x Abu Dhabi, UAEWednesday 26 July 2017

Money&Me: Working with an eye on the future

Neil Grant, the executive director of Prosperity Offshore Investment Consultants, says being self-employed means planning ahead is important.

Neil Grant, the executive director of Prosperity Offshore Investment Consultants, says planning for the future is important. Sarah Dea / The National
Neil Grant, the executive director of Prosperity Offshore Investment Consultants, says planning for the future is important. Sarah Dea / The National

Neil Grant is the executive director of Prosperity Offshore Investment Consultants, an independent financial-services company in Dubai. Mr Grant, who is originally from Scotland and has lived in the UAE for 11 years, says being self-employed means it is essential to save for what he calls the "must pays" of daily life, but also to plan ahead.

How would you describe your financial journey so far?

It has certainly been a long and varied one. However, it has mirrored the stock markets with many peaks and troughs along the way. Life began as a district agent for a home-service company called Pearl Assurance in the vast rural location of the Scottish Highlands, travelling many miles every week to meet clients in all weathers. However, the one thing that remained stable was the willingness for people to seek financial advice and implicitly trust the person that was offering the same. Everyone wants to save, be they in Land's End or John O'Groats.

Are you a spender or a saver?

It would seem strange if I said a spender. However, to be honest, I am both as one allows me to do the other and without money, I couldn't do either. With four little boys and the basic cost of self-employed living in Dubai, I need to save for the "must pays", as I call them, with one eye on the future.

What's your philosophy regarding money?

Someone once said to me that we had our greatest wealth at the wrong time in life and if we all received a large sum of money [loan] in our early 20s and simply paid it all back by retirement, it would be far more beneficial and less stressful. Although I don't necessarily agree with that very basic statement, it focused my attentions on a philosophy of advice that provided money and security throughout lifetimes and not "just" at retirement.

What are the challenges of running your own business in the UAE?

Normal everyday challenges, such as overnight decisions that may have a severe impact on your business and are simply announced in the press the following day. The financial sector is very different from the standard policy changes that pertain to all businesses here as there are different rules and governing bodies, such as the Central Bank, the Dubai Financial Services Authority and the Insurance Authority.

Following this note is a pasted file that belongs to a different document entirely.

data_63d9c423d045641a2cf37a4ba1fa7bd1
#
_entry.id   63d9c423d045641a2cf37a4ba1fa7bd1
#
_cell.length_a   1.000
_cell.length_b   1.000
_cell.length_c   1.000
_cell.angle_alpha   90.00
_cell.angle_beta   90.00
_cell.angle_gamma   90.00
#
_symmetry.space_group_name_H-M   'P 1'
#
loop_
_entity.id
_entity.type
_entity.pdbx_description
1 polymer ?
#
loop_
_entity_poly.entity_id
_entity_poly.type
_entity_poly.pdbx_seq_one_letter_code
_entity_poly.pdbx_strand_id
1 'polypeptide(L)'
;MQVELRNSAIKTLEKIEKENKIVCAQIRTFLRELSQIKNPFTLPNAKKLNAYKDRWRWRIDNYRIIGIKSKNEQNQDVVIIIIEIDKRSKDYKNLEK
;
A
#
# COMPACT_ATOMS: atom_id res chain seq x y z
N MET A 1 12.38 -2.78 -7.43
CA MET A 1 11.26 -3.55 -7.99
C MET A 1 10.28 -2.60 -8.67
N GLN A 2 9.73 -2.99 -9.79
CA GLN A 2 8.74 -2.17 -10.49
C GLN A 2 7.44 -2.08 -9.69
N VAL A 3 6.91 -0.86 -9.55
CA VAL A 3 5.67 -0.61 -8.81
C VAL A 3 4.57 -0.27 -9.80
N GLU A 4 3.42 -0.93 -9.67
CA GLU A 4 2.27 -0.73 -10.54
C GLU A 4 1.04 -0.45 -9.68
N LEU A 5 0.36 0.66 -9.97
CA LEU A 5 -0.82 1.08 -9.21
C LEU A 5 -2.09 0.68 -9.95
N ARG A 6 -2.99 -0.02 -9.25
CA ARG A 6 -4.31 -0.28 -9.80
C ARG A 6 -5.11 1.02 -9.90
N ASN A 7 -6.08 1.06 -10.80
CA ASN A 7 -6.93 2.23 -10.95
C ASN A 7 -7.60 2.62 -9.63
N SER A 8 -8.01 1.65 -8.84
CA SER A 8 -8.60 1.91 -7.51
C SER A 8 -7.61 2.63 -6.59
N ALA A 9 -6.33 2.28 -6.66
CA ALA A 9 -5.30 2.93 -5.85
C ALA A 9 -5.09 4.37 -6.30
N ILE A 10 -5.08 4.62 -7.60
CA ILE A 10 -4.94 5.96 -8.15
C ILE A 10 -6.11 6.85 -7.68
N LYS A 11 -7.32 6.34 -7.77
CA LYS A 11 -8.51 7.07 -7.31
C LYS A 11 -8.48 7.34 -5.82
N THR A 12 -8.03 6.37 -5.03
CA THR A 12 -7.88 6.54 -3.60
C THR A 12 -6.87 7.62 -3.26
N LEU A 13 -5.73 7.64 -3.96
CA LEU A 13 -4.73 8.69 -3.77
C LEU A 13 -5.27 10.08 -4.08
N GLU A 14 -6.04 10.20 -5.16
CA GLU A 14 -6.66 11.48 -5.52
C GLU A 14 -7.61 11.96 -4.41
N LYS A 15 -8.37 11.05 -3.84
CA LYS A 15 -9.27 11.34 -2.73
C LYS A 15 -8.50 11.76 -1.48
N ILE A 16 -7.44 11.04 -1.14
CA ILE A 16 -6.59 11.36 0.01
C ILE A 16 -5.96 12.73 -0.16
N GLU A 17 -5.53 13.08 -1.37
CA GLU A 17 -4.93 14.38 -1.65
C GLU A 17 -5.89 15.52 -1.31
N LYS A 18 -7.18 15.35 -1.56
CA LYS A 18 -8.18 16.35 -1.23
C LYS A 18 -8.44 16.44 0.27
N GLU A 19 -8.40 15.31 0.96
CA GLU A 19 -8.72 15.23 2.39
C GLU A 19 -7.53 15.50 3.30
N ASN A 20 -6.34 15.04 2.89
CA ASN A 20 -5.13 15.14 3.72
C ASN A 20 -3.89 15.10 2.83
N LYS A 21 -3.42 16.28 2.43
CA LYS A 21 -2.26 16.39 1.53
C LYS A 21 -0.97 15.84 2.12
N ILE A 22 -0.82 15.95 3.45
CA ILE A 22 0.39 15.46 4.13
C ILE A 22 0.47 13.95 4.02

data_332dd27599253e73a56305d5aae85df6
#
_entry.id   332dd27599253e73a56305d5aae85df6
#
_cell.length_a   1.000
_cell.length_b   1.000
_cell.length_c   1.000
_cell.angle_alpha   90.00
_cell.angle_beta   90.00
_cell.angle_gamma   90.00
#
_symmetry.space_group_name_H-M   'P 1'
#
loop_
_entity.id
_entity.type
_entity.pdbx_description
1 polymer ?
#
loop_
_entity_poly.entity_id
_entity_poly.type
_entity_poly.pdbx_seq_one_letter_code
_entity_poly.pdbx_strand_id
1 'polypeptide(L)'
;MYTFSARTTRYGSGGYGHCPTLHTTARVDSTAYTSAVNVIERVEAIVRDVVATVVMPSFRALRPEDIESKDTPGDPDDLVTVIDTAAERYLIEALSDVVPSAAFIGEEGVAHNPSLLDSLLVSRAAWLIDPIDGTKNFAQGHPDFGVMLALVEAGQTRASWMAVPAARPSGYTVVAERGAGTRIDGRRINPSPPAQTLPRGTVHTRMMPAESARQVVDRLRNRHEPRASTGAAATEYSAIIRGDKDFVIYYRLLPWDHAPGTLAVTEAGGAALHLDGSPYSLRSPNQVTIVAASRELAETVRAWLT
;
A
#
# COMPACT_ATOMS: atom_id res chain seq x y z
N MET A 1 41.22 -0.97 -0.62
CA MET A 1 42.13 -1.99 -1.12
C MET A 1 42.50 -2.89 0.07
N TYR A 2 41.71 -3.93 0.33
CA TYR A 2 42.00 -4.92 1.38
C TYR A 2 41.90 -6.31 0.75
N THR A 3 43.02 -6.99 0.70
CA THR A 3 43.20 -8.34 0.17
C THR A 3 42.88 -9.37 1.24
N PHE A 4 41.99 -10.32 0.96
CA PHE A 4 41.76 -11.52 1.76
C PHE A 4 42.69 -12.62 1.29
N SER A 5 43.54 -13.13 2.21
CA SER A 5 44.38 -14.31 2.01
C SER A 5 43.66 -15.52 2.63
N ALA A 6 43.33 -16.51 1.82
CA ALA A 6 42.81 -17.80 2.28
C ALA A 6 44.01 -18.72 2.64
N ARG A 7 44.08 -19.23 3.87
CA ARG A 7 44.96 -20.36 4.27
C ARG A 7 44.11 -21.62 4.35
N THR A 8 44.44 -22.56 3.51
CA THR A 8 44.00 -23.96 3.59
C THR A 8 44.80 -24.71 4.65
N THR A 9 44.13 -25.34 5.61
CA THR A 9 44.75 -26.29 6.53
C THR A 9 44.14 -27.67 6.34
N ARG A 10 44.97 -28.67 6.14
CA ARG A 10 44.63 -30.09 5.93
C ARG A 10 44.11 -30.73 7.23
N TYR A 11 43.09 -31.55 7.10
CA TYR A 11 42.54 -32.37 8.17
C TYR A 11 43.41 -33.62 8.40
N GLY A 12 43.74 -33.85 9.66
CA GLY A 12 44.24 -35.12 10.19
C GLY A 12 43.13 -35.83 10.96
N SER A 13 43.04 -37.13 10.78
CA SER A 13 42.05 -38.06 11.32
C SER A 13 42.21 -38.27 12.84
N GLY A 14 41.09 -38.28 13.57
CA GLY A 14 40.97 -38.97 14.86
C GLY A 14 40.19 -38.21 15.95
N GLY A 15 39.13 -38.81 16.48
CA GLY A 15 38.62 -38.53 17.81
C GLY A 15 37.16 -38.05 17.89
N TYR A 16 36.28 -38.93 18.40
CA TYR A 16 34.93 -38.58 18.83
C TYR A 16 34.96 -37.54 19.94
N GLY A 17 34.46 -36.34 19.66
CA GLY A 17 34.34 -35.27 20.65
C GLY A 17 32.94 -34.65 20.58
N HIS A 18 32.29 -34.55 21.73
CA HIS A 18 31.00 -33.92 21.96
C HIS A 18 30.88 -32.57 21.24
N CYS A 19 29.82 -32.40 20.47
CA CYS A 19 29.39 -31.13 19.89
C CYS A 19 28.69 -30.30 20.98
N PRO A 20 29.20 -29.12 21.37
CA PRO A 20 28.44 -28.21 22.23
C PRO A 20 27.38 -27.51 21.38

Did you make any financial mistakes along the way?

Yes. As anyone who has ventured into the minefield of self-employment will tell you, nothing prepares you for running your own business better than losing some of your own hard-earned cash. This can, of course, simply be through a poor business decision or personal judgement of someone that you thought you could trust. It was the latter for me. I was in a partnership in the early years of the business and although a legal partnership agreement was in force, the financial loss for me was huge and one that I vowed never to suffer again.

Do you believe in planning for the future?

"Failing to plan equals planning to fail" may be an old cliche. However, it is one that is very true. In a target-driven industry like ours, I strongly believe in everyone who is involved in the business knowing what the company's annual objective is and what, in my case, my personal target is each month, quarter and year.

Is money important to you?

Money is important to each and every one of us for different reasons and can become the only driver for some.

What is your idea of financial freedom?

To be in a position that we, as a family, can maintain a lifestyle that we have created and enjoyed through 11 years of extremely hard work and incredibly long hours. The ultimate financial freedom would have to be putting myself in a position where I was able to decide when to say enough is enough [and spend more time with my family]!

What do you enjoy spending money on?

Travelling well and providing the best for my family. It's also nice to share some of the fruits of your labour with family members when you get together.